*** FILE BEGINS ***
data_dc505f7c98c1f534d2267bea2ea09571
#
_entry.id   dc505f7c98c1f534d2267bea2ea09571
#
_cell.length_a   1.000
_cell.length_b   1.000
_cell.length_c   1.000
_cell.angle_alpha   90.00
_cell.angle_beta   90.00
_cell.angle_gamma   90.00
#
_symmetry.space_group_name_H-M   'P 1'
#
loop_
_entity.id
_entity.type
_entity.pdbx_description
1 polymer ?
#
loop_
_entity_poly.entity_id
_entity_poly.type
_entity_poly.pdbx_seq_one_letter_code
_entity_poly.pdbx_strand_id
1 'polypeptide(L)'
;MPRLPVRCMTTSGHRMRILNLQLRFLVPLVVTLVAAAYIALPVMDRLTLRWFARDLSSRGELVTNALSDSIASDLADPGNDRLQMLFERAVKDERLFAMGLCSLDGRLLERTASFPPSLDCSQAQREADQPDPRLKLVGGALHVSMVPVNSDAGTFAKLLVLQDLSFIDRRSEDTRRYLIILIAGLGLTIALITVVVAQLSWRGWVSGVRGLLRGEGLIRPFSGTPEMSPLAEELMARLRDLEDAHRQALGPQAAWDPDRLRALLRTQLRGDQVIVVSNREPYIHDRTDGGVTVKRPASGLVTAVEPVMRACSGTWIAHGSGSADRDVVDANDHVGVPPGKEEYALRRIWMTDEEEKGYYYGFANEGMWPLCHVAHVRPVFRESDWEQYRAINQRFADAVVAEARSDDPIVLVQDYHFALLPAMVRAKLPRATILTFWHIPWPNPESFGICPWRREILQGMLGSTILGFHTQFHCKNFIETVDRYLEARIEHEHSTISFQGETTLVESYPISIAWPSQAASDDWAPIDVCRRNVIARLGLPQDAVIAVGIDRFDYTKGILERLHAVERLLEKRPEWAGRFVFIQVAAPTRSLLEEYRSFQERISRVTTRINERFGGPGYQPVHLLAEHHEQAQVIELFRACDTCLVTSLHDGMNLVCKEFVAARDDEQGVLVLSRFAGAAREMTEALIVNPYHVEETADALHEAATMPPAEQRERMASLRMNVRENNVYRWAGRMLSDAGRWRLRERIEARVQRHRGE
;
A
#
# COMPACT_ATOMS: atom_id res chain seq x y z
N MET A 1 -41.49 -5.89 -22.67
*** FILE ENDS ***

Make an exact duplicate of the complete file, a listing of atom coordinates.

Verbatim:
data_dc505f7c98c1f534d2267bea2ea09571
#
_entry.id   dc505f7c98c1f534d2267bea2ea09571
#
_cell.length_a   1.000
_cell.length_b   1.000
_cell.length_c   1.000
_cell.angle_alpha   90.00
_cell.angle_beta   90.00
_cell.angle_gamma   90.00
#
_symmetry.space_group_name_H-M   'P 1'
#
loop_
_entity.id
_entity.type
_entity.pdbx_description
1 polymer ?
#
loop_
_entity_poly.entity_id
_entity_poly.type
_entity_poly.pdbx_seq_one_letter_code
_entity_poly.pdbx_strand_id
1 'polypeptide(L)'
;MPRLPVRCMTTSGHRMRILNLQLRFLVPLVVTLVAAAYIALPVMDRLTLRWFARDLSSRGELVTNALSDSIASDLADPGNDRLQMLFERAVKDERLFAMGLCSLDGRLLERTASFPPSLDCSQAQREADQPDPRLKLVGGALHVSMVPVNSDAGTFAKLLVLQDLSFIDRRSEDTRRYLIILIAGLGLTIALITVVVAQLSWRGWVSGVRGLLRGEGLIRPFSGTPEMSPLAEELMARLRDLEDAHRQALGPQAAWDPDRLRALLRTQLRGDQVIVVSNREPYIHDRTDGGVTVKRPASGLVTAVEPVMRACSGTWIAHGSGSADRDVVDANDHVGVPPGKEEYALRRIWMTDEEEKGYYYGFANEGMWPLCHVAHVRPVFRESDWEQYRAINQRFADAVVAEARSDDPIVLVQDYHFALLPAMVRAKLPRATILTFWHIPWPNPESFGICPWRREILQGMLGSTILGFHTQFHCKNFIETVDRYLEARIEHEHSTISFQGETTLVESYPISIAWPSQAASDDWAPIDVCRRNVIARLGLPQDAVIAVGIDRFDYTKGILERLHAVERLLEKRPEWAGRFVFIQVAAPTRSLLEEYRSFQERISRVTTRINERFGGPGYQPVHLLAEHHEQAQVIELFRACDTCLVTSLHDGMNLVCKEFVAARDDEQGVLVLSRFAGAAREMTEALIVNPYHVEETADALHEAATMPPAEQRERMASLRMNVRENNVYRWAGRMLSDAGRWRLRERIEARVQRHRGE
;
A
#
# COMPACT_ATOMS: atom_id res chain seq x y z
N MET A 1 -41.49 -5.89 -22.67